Lack of price controls are killing drug innovation

Kyra Bergerud

Pharmaceutical companies are trading self-interest for the needs of the people, which goes against everything the healthcare industry is meant to stand for. Not only do profit-focused “big pharma” companies, which have skyrocketed their prices recently, disincentivize many low-income buyers from getting the access they need, but they waste resources on drugs that are not innovative. Pharmaceutical companies often sacrifice morality for elusive higher profits.

One of the major components used to justify the lack of pricing controls is the decrease in innovation they would bring. However, this is a flawed assumption. In the current economy, the phenomenon of “me-too drugs,” which are slightly modified chemical versions of the current drugs, are not fostering adequate innovation; they are wasting money. While industries justify this by saying their production is increasing the efficacy of drugs, the production of these similar drugs is taking away from the innovation that could be fostered in the status quo.

According to the European Observatory on Health Systems, 85-90% of developed drugs have little to no benefit for their patients. Price controls are key to checking this. Making selective funding would prevent drug companies from wasting money on drugs that fail to advance current drugs. The production of me-too drugs would be halted in order for companies to invest in creating new novel formulas in the field. The tradeoff between the monetary value gained from extremely high prices would at the worst make pharmaceutical companies be selective about their innovation.

One of the most prominent examples of why price controls do not drastically decrease the budget or disincentivize innovation is Columbia. A report from BMC described that, in 2011 Columbia, a country with an economy reliant on their drug sector, implemented price controls on pharmaceutical drugs. The result was a massive success, according to the Journal on Resource Allocation, Columbia’s economy boomed. Not only did price inflation decrease by 43%, which benefited the value of Columbian currency, but it also more than doubled the profit drug companies made due to increased access. Price controls are not a detriment to innovation, but create increased funding for pharmaceutical companies to innovate.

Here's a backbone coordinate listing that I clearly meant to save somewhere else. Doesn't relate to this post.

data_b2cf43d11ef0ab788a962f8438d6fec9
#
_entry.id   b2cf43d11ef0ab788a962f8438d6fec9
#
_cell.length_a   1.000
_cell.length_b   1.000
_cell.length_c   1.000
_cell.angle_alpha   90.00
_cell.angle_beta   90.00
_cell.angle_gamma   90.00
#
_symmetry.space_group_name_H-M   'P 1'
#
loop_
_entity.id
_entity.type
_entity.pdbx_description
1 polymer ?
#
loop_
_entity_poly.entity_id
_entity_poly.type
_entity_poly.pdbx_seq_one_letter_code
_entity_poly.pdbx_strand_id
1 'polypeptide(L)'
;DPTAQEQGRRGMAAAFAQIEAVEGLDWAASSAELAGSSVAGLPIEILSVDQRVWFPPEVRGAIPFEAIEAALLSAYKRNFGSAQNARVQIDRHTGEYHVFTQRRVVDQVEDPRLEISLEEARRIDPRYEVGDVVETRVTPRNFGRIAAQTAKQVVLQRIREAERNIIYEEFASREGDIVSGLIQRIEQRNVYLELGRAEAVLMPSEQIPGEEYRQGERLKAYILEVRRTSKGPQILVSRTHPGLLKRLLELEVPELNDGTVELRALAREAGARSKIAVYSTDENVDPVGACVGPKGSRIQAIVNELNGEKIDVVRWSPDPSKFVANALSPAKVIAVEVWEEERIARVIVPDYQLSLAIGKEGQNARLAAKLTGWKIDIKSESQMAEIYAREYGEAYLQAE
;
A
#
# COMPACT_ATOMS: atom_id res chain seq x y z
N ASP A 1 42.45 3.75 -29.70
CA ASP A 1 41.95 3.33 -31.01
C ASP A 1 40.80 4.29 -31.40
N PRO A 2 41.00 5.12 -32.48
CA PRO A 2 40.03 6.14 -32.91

Another example of this is the majority of Europe which has implemented price controls and seen no change in their economic state. The American Journal of Managed Care described the drastic reductions which had decreases ranging from 7-24% lower prices. These lower prices forced many drug companies to be selective and refine their drug production. “Reference prices” known as a stable price assigned to a group of drugs became the standard for drug prices. Individual companies have the choice to raise those prices, but it’s up to the consumer if they want to make that purchase. However, after instituting price controls, Europe saw no shortage in innovation as many believe, but instead steady growth of innovation.

Increased access to drugs after price controls are implemented is the only moral option in our society. Right now, when purchasing drugs, those with low incomes are either forced to search for the least costly option or are forced to not get the drug access they need in the first place. The extremely high pricing rates mean that many sacrifice their health because pricing is not accessible. The National Center for Health Statistics cites that around 8% of adults who actively need prescription medication cannot afford to purchase these important drugs and risk their health and safety.

Not only is this ethically wrong, but it is also hurting the economic state of the pharmaceutical industry. A massive portion of the population is not investing in medication, a number that would substantially decrease if prices were lower. The logic behind profits decreasing is first, not supported by fact and second, fails to account for the sheer number of people that would be able to contribute to the drug sector if they had access. This increase in economic profit is further reasoning to explain why innovation would still be able to increase if price controls were implemented in the U.S. Columbia and Europe are proof that price controls can be some of the most effective ways to increase accessibility and innovation of the pharmaceutical industry.